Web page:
Taiwan to become a model against money laundering

  • Date: 2017-03-29

I. Background
 
As money laundering crimes gain increasing attention worldwide, Financial Action Task Force, the global money laundering watchdog, has toughened international anti-money laundering standards and taken strong intervention and sanction measures against its member jurisdictions and regional organizations.

Countries and regions around the world are also strengthening money laundering control measures: Hong Kong has made significant changes to its Companies Ordinance, Germany has proposed major legislation changes to better combat money laundering, and Sweden has largely stopped handling cash in a move to become a cashless society. The U.S., Canada and the U.K. have begun conducting background checks on offshore companies and shell companies dealing in high-value real estate transactions, and insurance companies are now required to report suspicious transactions. These trends show that countries are keenly aware of the importance of managing the money flows.

Although Taiwan passed a Money Laundering Control Act in 1996, becoming the first country in Asia to have such legislation, since then, its regulatory mechanism has unfortunately fallen behind the times. In 2007, Taiwan was placed on a regular follow-up list by the Asia/Pacific Group on Money Laundering (APG) in the second round of mutual evaluations conducted by its member countries. Taiwan suffered another blow to its reputation when it was relegated to an enhanced follow-up list in 2011, creating another bottleneck in crime-fighting efforts.
Many factors have made Taiwan vulnerable to international crime rings seeking a place for money laundering. It lacks sufficient cooperation with other countries, making it difficult to investigate financial crimes committed overseas. Its law enforcement authorities lack experience tracking money flows, which has allowed shell companies and fraudulent accounts to grow unchecked. Taiwanese still prefer to use cash for financial transactions, and there are few regulations combating money laundering at the borders.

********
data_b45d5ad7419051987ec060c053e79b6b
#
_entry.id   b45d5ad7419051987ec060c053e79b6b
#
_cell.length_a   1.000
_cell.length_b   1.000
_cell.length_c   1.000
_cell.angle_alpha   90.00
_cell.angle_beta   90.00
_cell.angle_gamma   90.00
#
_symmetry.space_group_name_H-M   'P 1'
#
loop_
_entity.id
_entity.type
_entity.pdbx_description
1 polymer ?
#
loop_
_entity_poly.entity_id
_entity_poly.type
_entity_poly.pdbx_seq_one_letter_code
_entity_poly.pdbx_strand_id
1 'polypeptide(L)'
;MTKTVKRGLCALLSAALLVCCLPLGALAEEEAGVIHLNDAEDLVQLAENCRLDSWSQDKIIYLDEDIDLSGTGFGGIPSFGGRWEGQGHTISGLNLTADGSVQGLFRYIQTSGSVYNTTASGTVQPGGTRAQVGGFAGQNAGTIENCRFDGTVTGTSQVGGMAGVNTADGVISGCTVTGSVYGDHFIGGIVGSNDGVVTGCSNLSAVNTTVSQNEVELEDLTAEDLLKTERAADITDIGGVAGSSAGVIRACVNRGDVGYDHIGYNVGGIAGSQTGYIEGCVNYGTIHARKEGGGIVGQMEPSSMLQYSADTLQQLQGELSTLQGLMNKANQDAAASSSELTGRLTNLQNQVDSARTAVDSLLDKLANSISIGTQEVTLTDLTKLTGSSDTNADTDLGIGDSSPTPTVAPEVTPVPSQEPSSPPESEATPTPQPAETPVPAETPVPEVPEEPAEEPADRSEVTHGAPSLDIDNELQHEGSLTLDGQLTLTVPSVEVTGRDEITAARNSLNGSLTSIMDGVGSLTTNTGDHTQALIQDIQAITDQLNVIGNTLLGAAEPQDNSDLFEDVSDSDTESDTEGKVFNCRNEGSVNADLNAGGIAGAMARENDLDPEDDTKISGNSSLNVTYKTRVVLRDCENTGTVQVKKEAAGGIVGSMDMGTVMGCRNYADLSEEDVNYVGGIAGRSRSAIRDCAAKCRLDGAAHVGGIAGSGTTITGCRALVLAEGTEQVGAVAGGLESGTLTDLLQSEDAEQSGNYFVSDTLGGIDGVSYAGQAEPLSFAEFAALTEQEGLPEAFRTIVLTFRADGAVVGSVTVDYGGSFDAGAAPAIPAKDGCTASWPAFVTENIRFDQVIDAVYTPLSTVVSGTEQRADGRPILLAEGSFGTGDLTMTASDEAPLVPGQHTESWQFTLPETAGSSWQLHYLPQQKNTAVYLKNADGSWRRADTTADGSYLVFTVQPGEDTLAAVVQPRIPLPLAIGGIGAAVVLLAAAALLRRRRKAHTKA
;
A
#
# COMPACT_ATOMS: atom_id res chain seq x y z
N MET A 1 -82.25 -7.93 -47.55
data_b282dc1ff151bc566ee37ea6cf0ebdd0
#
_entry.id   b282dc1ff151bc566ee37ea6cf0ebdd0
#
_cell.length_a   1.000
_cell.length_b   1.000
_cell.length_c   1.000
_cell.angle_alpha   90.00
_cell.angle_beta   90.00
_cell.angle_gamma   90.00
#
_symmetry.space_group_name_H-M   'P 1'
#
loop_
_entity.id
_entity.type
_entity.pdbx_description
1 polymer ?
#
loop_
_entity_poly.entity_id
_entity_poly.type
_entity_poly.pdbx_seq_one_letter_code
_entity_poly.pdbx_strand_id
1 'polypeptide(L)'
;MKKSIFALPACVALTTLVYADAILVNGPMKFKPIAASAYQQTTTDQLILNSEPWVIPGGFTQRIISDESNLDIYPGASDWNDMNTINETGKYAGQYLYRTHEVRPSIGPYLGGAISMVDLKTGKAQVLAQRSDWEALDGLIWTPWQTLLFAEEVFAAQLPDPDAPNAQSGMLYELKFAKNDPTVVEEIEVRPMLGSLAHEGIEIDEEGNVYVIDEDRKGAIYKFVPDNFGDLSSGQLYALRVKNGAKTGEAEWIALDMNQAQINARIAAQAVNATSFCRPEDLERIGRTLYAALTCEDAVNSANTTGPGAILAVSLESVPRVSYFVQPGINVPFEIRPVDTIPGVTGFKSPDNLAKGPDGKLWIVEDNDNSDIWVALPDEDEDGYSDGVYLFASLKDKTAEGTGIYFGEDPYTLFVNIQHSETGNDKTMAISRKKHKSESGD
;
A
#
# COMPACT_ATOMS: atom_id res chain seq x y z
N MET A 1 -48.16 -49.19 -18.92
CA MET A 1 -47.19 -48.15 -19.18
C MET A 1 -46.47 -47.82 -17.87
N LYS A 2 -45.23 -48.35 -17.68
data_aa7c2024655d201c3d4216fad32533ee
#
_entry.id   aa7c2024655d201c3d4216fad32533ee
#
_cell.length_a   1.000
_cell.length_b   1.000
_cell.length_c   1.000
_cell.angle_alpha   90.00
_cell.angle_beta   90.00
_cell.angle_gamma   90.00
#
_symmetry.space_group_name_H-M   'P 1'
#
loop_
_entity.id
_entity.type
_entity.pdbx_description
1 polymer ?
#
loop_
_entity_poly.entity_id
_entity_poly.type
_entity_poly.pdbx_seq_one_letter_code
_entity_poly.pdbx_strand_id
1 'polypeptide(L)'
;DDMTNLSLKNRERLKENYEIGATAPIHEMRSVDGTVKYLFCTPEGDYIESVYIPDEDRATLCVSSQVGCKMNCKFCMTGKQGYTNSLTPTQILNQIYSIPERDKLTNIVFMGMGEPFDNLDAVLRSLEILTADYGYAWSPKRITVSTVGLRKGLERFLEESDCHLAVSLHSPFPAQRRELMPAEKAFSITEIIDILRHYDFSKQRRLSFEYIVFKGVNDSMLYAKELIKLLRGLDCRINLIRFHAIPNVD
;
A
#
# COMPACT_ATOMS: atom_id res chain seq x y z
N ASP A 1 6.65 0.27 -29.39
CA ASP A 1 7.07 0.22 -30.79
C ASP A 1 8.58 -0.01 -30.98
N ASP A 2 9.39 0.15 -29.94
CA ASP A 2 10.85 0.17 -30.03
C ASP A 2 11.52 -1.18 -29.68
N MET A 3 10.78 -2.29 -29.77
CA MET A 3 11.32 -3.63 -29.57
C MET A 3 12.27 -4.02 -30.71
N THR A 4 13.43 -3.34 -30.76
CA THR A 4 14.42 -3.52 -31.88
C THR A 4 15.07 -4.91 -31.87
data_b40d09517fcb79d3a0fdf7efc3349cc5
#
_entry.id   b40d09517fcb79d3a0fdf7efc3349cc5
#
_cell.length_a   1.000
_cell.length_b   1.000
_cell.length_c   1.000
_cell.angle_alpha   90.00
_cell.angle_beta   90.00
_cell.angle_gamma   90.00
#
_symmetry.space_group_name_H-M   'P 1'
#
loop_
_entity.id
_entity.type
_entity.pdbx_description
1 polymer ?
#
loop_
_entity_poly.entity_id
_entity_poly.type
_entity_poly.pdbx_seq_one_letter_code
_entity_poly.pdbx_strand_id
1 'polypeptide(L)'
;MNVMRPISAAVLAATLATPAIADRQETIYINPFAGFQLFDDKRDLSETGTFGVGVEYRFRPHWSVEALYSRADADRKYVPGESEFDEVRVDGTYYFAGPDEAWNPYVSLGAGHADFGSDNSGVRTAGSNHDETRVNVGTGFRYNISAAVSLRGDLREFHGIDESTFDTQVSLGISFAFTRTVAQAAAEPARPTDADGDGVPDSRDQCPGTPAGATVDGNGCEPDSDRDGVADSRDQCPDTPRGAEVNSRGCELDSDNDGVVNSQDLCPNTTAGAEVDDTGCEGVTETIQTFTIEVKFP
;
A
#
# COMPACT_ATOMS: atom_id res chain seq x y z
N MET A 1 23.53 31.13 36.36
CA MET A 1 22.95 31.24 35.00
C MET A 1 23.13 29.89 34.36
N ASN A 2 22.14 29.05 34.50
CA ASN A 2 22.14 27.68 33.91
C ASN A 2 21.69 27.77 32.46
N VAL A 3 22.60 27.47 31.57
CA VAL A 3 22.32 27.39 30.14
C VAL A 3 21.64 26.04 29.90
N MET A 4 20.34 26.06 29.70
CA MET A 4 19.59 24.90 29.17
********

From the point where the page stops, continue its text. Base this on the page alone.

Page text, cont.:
To address these issues, Taiwan has enacted and amended a raft of laws including the Criminal Code, the Code of Criminal Procedure (new provisions on illicit gain seizures came into force July 1, 2016), a terrorist financing prevention act (which came into force July 27, 2016), and the Money Laundering Control Act (amendments promulgated December 28, 2016 and came into force on June 28, 2017). As foreign financial institutions began reassessing the risks of doing business with Taiwan, news of the Money Laundering Control Act changes spread on international media. This major change in the legal regime has had a telling impact with the attention it has drawn.

 

II. Focus of money laundering control policies

A. Social order and financial order

Taiwan’s policy thinking has always focused on maintaining social order among its citizens. Criminal registries and crime prevention systems are all designed around people, and during criminal investigations, law enforcement officials are mainly concerned with whether crime ring members can be arrested and put in prison where they belong.

When it comes to money, however, there are fewer laws to dictate the proper financial order. Few regulations require registration or disclosure of substantive beneficial owners, or even transparency about shareholders and money flows at incorporated foundations. This has resulted in a high number of shell companies being created in Taiwan, and extensive money laundering going through them. To effectively combat these crimes, the government must consider policies that maintain both social order and financial order.

B. Promote anti-money laundering values and culture

As with the New Life Movement of the 1930s that promoted Confucian moral values of orderliness, cleanliness, simplicity, frugality, promptness and precision, Taiwan must nurture a cultural value system that opposes money laundering, one that will make Taiwan’s overall financial system more effective and better protect citizens from crime.